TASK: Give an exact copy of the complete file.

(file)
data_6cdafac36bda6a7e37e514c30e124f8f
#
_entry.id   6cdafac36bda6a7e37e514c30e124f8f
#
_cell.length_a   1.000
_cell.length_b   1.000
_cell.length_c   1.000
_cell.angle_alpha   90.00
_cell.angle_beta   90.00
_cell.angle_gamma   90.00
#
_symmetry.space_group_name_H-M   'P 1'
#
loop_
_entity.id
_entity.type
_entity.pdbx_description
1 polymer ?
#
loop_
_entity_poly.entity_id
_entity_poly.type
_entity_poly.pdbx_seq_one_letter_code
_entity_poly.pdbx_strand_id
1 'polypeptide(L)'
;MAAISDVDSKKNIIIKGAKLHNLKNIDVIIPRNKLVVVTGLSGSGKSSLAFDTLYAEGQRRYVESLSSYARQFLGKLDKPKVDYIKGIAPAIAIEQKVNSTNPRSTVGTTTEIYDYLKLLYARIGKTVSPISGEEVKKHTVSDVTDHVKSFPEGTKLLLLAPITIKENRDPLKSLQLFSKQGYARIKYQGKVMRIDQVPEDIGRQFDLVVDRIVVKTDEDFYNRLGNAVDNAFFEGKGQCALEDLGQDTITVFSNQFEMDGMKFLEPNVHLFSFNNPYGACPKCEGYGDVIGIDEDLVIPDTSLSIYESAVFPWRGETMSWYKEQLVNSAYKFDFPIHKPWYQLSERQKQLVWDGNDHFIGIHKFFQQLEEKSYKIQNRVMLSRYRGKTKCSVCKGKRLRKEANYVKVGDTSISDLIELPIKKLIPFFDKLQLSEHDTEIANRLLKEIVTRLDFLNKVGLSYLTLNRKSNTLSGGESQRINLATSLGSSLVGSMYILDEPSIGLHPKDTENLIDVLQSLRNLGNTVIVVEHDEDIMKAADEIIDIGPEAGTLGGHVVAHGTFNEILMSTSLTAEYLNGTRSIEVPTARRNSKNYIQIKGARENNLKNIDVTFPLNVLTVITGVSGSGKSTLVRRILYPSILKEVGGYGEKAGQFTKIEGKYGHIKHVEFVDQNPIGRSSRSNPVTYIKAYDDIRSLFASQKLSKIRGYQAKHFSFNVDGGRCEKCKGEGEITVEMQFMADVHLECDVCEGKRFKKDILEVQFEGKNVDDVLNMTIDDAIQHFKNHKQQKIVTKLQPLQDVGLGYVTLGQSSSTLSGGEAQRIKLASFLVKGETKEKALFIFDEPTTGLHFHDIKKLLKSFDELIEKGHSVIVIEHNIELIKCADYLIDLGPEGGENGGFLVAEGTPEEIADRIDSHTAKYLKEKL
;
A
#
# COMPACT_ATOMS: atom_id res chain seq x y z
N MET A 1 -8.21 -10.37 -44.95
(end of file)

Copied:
data_6cdafac36bda6a7e37e514c30e124f8f
#
_entry.id   6cdafac36bda6a7e37e514c30e124f8f
#
_cell.length_a   1.000
_cell.length_b   1.000
_cell.length_c   1.000
_cell.angle_alpha   90.00
_cell.angle_beta   90.00
_cell.angle_gamma   90.00
#
_symmetry.space_group_name_H-M   'P 1'
#
loop_
_entity.id
_entity.type
_entity.pdbx_description
1 polymer ?
#
loop_
_entity_poly.entity_id
_entity_poly.type
_entity_poly.pdbx_seq_one_letter_code
_entity_poly.pdbx_strand_id
1 'polypeptide(L)'
;MAAISDVDSKKNIIIKGAKLHNLKNIDVIIPRNKLVVVTGLSGSGKSSLAFDTLYAEGQRRYVESLSSYARQFLGKLDKPKVDYIKGIAPAIAIEQKVNSTNPRSTVGTTTEIYDYLKLLYARIGKTVSPISGEEVKKHTVSDVTDHVKSFPEGTKLLLLAPITIKENRDPLKSLQLFSKQGYARIKYQGKVMRIDQVPEDIGRQFDLVVDRIVVKTDEDFYNRLGNAVDNAFFEGKGQCALEDLGQDTITVFSNQFEMDGMKFLEPNVHLFSFNNPYGACPKCEGYGDVIGIDEDLVIPDTSLSIYESAVFPWRGETMSWYKEQLVNSAYKFDFPIHKPWYQLSERQKQLVWDGNDHFIGIHKFFQQLEEKSYKIQNRVMLSRYRGKTKCSVCKGKRLRKEANYVKVGDTSISDLIELPIKKLIPFFDKLQLSEHDTEIANRLLKEIVTRLDFLNKVGLSYLTLNRKSNTLSGGESQRINLATSLGSSLVGSMYILDEPSIGLHPKDTENLIDVLQSLRNLGNTVIVVEHDEDIMKAADEIIDIGPEAGTLGGHVVAHGTFNEILMSTSLTAEYLNGTRSIEVPTARRNSKNYIQIKGARENNLKNIDVTFPLNVLTVITGVSGSGKSTLVRRILYPSILKEVGGYGEKAGQFTKIEGKYGHIKHVEFVDQNPIGRSSRSNPVTYIKAYDDIRSLFASQKLSKIRGYQAKHFSFNVDGGRCEKCKGEGEITVEMQFMADVHLECDVCEGKRFKKDILEVQFEGKNVDDVLNMTIDDAIQHFKNHKQQKIVTKLQPLQDVGLGYVTLGQSSSTLSGGEAQRIKLASFLVKGETKEKALFIFDEPTTGLHFHDIKKLLKSFDELIEKGHSVIVIEHNIELIKCADYLIDLGPEGGENGGFLVAEGTPEEIADRIDSHTAKYLKEKL
;
A
#
# COMPACT_ATOMS: atom_id res chain seq x y z
N MET A 1 -8.21 -10.37 -44.95